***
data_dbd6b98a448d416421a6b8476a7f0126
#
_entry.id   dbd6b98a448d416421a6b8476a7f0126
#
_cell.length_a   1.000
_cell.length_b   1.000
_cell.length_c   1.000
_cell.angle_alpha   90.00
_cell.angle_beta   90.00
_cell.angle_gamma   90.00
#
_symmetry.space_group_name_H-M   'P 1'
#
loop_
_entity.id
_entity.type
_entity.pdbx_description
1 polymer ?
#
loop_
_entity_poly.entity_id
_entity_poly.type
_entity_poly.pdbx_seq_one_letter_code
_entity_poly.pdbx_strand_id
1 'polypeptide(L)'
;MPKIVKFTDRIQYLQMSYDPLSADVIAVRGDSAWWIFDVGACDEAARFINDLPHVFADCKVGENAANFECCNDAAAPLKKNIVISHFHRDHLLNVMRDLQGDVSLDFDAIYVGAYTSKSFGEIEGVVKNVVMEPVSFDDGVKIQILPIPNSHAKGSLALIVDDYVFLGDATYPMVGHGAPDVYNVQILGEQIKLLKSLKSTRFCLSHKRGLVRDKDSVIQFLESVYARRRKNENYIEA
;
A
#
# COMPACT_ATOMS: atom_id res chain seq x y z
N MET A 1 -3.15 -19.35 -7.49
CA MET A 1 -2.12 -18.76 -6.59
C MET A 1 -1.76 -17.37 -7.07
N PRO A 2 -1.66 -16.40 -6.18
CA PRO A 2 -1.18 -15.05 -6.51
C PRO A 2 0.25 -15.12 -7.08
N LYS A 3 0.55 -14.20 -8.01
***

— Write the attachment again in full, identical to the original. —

data_dbd6b98a448d416421a6b8476a7f0126
#
_entry.id   dbd6b98a448d416421a6b8476a7f0126
#
_cell.length_a   1.000
_cell.length_b   1.000
_cell.length_c   1.000
_cell.angle_alpha   90.00
_cell.angle_beta   90.00
_cell.angle_gamma   90.00
#
_symmetry.space_group_name_H-M   'P 1'
#
loop_
_entity.id
_entity.type
_entity.pdbx_description
1 polymer ?
#
loop_
_entity_poly.entity_id
_entity_poly.type
_entity_poly.pdbx_seq_one_letter_code
_entity_poly.pdbx_strand_id
1 'polypeptide(L)'
;MPKIVKFTDRIQYLQMSYDPLSADVIAVRGDSAWWIFDVGACDEAARFINDLPHVFADCKVGENAANFECCNDAAAPLKKNIVISHFHRDHLLNVMRDLQGDVSLDFDAIYVGAYTSKSFGEIEGVVKNVVMEPVSFDDGVKIQILPIPNSHAKGSLALIVDDYVFLGDATYPMVGHGAPDVYNVQILGEQIKLLKSLKSTRFCLSHKRGLVRDKDSVIQFLESVYARRRKNENYIEA
;
A
#
# COMPACT_ATOMS: atom_id res chain seq x y z
N MET A 1 -3.15 -19.35 -7.49
CA MET A 1 -2.12 -18.76 -6.59
C MET A 1 -1.76 -17.37 -7.07
N PRO A 2 -1.66 -16.40 -6.18
CA PRO A 2 -1.18 -15.05 -6.51
C PRO A 2 0.25 -15.12 -7.08
N LYS A 3 0.55 -14.20 -8.01